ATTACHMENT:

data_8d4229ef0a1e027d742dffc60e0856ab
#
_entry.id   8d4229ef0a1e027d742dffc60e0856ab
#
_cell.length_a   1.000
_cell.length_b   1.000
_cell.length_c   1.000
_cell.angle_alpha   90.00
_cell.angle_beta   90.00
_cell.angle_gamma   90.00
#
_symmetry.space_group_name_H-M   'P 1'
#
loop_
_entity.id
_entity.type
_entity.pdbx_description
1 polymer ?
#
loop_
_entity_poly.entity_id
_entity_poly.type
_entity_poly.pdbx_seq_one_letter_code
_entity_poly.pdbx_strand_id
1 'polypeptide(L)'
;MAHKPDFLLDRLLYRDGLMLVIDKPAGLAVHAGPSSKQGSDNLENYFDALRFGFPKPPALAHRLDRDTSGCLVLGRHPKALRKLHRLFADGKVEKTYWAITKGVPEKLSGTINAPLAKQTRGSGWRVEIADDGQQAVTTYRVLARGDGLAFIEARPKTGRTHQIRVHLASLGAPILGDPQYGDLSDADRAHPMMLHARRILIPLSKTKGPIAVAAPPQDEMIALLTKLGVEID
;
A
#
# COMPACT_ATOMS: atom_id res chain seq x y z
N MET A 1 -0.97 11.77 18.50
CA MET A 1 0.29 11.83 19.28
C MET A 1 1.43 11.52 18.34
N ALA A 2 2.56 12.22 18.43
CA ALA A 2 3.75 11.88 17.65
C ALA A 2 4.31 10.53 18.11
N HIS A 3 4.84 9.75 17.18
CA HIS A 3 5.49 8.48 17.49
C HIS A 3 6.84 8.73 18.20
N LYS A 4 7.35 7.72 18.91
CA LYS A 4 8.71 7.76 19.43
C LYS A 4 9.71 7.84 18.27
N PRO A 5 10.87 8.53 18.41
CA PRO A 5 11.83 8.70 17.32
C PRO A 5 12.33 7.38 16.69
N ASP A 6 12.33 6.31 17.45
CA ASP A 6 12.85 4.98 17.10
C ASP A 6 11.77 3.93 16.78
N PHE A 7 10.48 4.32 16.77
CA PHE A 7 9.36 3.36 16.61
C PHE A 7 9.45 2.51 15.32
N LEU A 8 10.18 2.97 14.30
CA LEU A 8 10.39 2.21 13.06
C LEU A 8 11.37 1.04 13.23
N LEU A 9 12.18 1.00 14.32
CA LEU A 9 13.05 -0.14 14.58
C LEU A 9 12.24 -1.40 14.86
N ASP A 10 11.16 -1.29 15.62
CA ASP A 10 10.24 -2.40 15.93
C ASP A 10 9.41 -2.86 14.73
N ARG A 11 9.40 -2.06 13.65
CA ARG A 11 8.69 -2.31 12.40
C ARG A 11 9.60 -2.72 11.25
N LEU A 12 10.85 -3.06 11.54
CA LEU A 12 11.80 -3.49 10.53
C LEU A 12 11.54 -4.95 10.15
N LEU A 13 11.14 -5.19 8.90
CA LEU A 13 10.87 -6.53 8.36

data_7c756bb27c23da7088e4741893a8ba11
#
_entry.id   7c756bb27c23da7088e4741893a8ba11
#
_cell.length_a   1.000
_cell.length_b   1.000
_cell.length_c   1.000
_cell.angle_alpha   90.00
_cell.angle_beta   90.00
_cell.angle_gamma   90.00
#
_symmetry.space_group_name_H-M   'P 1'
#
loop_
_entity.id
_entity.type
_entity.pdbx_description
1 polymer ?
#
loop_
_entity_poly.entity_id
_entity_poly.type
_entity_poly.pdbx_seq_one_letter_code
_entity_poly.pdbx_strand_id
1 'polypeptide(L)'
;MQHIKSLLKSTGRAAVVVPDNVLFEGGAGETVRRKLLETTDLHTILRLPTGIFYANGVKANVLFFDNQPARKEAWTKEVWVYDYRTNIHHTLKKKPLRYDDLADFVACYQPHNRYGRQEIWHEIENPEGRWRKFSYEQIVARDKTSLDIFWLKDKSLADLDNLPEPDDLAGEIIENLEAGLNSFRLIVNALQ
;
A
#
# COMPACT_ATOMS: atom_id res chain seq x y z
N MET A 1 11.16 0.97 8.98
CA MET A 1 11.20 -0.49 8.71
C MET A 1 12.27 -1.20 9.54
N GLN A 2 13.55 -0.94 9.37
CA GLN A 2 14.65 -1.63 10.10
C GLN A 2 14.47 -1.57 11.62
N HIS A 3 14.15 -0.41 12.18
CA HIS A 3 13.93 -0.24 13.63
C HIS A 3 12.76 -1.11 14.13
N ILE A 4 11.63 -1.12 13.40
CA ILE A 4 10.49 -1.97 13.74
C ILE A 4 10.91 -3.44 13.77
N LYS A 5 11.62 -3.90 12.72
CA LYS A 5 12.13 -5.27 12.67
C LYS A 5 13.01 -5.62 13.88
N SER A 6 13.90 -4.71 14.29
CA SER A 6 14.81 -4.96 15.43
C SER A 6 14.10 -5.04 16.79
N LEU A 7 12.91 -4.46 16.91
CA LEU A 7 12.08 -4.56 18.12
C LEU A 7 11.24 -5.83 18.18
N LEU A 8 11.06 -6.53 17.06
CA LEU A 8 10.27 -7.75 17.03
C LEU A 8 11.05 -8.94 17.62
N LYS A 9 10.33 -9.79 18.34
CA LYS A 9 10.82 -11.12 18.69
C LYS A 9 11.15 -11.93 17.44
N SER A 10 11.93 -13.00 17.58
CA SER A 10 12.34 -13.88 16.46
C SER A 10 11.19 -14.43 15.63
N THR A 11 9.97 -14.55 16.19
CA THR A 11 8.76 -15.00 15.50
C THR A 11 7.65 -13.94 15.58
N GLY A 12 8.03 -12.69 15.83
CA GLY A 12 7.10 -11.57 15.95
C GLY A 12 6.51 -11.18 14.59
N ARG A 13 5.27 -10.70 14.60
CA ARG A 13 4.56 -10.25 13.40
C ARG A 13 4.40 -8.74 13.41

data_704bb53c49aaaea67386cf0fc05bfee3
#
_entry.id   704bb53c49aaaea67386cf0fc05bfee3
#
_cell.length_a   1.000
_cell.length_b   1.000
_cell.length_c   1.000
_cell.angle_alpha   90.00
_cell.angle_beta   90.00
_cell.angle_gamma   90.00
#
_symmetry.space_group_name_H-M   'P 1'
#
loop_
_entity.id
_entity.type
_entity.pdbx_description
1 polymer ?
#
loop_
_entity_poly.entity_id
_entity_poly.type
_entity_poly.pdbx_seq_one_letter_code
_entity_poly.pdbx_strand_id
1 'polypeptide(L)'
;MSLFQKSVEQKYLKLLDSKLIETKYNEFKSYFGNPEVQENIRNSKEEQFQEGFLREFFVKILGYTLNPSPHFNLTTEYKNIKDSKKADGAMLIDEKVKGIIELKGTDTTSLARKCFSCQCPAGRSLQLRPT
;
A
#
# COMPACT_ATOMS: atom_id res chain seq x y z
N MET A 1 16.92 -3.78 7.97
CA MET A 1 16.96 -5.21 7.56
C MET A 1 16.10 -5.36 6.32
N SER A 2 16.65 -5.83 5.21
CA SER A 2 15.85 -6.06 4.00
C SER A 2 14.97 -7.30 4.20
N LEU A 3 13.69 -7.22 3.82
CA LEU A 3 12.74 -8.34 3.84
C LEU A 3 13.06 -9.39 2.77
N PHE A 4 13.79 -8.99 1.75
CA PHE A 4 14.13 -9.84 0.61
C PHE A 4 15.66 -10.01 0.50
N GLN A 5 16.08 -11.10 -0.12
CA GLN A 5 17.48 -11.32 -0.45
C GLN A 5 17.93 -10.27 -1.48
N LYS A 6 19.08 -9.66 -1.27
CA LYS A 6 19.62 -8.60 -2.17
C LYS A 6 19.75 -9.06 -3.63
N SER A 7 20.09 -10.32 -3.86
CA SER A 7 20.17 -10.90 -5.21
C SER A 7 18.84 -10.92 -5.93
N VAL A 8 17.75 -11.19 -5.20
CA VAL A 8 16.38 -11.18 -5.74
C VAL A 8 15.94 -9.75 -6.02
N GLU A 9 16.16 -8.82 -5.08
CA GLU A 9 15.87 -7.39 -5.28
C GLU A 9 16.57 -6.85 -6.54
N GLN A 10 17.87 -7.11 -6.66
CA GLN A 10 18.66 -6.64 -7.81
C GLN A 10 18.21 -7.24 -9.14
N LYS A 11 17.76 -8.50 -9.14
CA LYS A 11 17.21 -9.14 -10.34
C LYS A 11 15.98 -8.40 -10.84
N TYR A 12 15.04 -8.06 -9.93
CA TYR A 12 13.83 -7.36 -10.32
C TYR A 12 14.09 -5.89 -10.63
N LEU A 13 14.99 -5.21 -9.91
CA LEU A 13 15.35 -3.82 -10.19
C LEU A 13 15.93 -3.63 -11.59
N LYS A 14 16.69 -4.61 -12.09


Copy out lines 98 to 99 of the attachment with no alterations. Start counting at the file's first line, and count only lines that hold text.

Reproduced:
# COMPACT_ATOMS: atom_id res chain seq x y z
N MET A 1 11.16 0.97 8.98